And here it is. The reason why we all come (apart from tax free salaries obviously). The winter has arrived in all it’s glory, and for the next four months we can enjoy endless warm sunny days spent perfecting our tans and eating BBQ food and forgetting entirely why we hate the place so much from June (May? April?) to September.
Today was shared equally between the polo club swimming pool, the garden and the park outside our back gate. My son thinks it’s Christmas, he’s had more fresh air, fun and exercise than in the last six weeks put together. So have I. We are out to dinner tonight and I am actually looking forward to sitting outside sipping a chilled glass of something and letting my hair blow in the breeze, rather than wondering what to wear that will cover up my swollen ankles and show the least amount of sweat.
This particular time of year is precious and short lived, an approximate six week period when the evenings are light enough and warm enough to enjoy a sundowner with my husband whilst we give our son his dinner, and when the days aren’t so scorching hot that you need to seek shade like some demented insect everytime you go outside. Everyone is more social, more relaxed. Visitors flood in and the city takes on a completely different personality as the tourists take over and the rest of us finally realise we can come out of hibernation and start enjoying the outdoors again.
Due to a serious lack of friends and family coming to visit us this year (yes, I am bitter and yes, it was a dig), we are deprived of our usual excuses to hang out in all the touristy places and instead we are in the rather unusual position of being able to please ourselves when it comes to how we spend this wonderful season. And so I am slowly filling our calendar with BBQs and brunches, dinners and drinks, and trips to the desert and the beach in order to make the most of it.
Somewhere in and amongst all of this, we have to find time to celebrate Thanksgiving too, and so rather bizarrely I have spent a few mornings in the past week planning a turkey dinner and buying Fall decorations for the house, which of course seems completely at odds with what the weather is doing. But by Thanksgiving the weather will have changed again. Living in a desert that is so brutally hot for half the year, the assumption is that it won’t get cold, but in actual fact, it can get pretty nippy in the winter. Indeed, by December there will be a chill in the air that, for us natives at least, will make evenings too cold for strappy dresses alone and it will be time to bring a cardie and stick on your Ugg boots to keep yourself warm. (For shame, everyone wears boots as soon as the temperature drops below 70 here, declaring it ‘cold’, although personally I think it has more to do with being completely and utterly bored by the summer clothes we’ve been wearing since March than actually feeling anything remotely resembling cold.)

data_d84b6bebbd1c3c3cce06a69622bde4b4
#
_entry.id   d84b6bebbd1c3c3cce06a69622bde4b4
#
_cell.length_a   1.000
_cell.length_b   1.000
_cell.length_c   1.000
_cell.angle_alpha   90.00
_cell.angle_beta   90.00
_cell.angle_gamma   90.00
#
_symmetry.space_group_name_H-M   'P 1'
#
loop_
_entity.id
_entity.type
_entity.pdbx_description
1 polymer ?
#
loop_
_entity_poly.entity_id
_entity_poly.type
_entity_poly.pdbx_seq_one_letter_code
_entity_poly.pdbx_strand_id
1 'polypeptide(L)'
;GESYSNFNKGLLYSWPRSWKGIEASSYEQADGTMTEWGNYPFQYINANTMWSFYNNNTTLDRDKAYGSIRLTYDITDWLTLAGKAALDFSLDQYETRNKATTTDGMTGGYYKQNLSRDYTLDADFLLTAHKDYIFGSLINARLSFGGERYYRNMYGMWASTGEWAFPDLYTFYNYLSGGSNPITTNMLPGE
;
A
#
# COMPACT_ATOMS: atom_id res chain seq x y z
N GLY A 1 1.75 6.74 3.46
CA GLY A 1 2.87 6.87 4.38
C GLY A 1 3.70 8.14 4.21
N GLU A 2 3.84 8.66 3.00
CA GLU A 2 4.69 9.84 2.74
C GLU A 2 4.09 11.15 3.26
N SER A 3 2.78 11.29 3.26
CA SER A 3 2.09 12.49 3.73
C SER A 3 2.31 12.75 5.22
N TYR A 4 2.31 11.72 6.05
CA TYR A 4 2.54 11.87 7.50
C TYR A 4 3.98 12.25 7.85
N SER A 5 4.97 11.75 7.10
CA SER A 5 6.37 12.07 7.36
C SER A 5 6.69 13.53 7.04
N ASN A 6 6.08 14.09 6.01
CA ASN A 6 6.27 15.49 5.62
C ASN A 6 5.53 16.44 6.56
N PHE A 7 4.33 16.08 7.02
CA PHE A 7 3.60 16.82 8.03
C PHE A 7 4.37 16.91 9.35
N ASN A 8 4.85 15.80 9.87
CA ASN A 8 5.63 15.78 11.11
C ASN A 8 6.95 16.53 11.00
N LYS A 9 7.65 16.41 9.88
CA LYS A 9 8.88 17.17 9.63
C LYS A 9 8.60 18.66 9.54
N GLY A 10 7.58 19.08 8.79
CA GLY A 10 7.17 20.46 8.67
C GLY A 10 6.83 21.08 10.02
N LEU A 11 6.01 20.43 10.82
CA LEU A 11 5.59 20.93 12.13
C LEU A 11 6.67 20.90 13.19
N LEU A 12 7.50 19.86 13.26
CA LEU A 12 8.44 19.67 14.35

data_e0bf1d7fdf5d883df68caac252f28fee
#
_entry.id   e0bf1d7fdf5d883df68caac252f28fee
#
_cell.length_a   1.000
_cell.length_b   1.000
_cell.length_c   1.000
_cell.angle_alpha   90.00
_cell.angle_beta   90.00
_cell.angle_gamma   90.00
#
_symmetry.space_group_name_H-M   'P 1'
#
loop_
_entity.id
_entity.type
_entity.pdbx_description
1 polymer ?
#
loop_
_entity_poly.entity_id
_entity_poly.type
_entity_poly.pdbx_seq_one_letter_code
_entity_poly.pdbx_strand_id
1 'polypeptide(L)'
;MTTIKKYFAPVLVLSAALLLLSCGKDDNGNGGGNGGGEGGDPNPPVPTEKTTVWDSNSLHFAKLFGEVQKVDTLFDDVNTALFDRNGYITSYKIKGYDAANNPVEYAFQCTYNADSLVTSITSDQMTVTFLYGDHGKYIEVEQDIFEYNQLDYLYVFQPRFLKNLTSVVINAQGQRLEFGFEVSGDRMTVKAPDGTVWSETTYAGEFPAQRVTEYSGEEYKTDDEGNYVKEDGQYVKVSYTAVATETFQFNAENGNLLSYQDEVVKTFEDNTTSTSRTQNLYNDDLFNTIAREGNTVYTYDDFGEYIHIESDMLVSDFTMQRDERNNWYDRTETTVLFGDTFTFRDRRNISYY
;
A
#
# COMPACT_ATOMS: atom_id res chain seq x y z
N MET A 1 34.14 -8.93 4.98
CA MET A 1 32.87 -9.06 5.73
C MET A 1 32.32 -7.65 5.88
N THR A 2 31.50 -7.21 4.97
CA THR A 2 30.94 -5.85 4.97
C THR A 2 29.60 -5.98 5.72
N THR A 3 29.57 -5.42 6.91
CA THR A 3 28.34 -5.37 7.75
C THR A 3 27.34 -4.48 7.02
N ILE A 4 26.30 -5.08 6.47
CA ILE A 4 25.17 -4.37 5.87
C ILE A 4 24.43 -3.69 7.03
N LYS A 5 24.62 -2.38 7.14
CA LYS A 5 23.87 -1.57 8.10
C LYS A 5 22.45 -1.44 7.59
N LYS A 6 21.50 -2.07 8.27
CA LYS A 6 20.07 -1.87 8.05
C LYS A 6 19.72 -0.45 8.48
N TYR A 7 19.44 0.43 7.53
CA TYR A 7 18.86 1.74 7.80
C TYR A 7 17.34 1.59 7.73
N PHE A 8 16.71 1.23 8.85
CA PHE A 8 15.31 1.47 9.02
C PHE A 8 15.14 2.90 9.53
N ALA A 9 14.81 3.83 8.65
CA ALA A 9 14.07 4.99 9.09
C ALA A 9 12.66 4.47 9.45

I don’t know how many more winters we will have in Dubai but it’s time to start enjoying them before we return to winters spent in perpetual darkness in the frozen wastelands of northern Europe. Too many years have rushed by in a haze of visitors, work and babies, and I feel that now is our time to really enjoy it, before it is too late. So here is my winter 2011 manifesto, a list of ways to make the most of our life here and enjoy the great outdoors in the best way Dubai can offer:
I will take the opportunity to relax by the pool for half an hour after my gym session, instead of heading home in a blind panic to the cool of our air conditioning. I will take my son to the beach every weekend until Christmas, a promise I fail to live up to every year but this year I really mean it. I will make the most of the romantic candlelit dinners by the sea with my husband and of dinners with friends in the garden. I will eat out of doors whenever possible even though I have to go through the hassle of lighting up a million torches and candles to ward off mosquitoes and see what the hell it is I’m eating. Having spent my formative years holidaying in France and Spain, and having been known to indulge in the occasional pub garden in the UK, it feels distinctly odd even after six winters here to have to enjoy all this warm weather in the dark, but I will dine outside every night I am able until it is too cold to feel my toes. I will spend time with my family and take the simple pleasure of watching my son giggling non-stop as my husband runs around with him.
In short, I will feel the joy that Dubai tends to strip away simply by being hotter than hell for half the year, and when I get on a plane at Christmas I will bring that joy along with my suntan. I will let the cold English countryside sting my eyes and ears and I will don my hat and gloves to make snowmen in Salem, and know that if I try hard enough, I really can have the best of both worlds.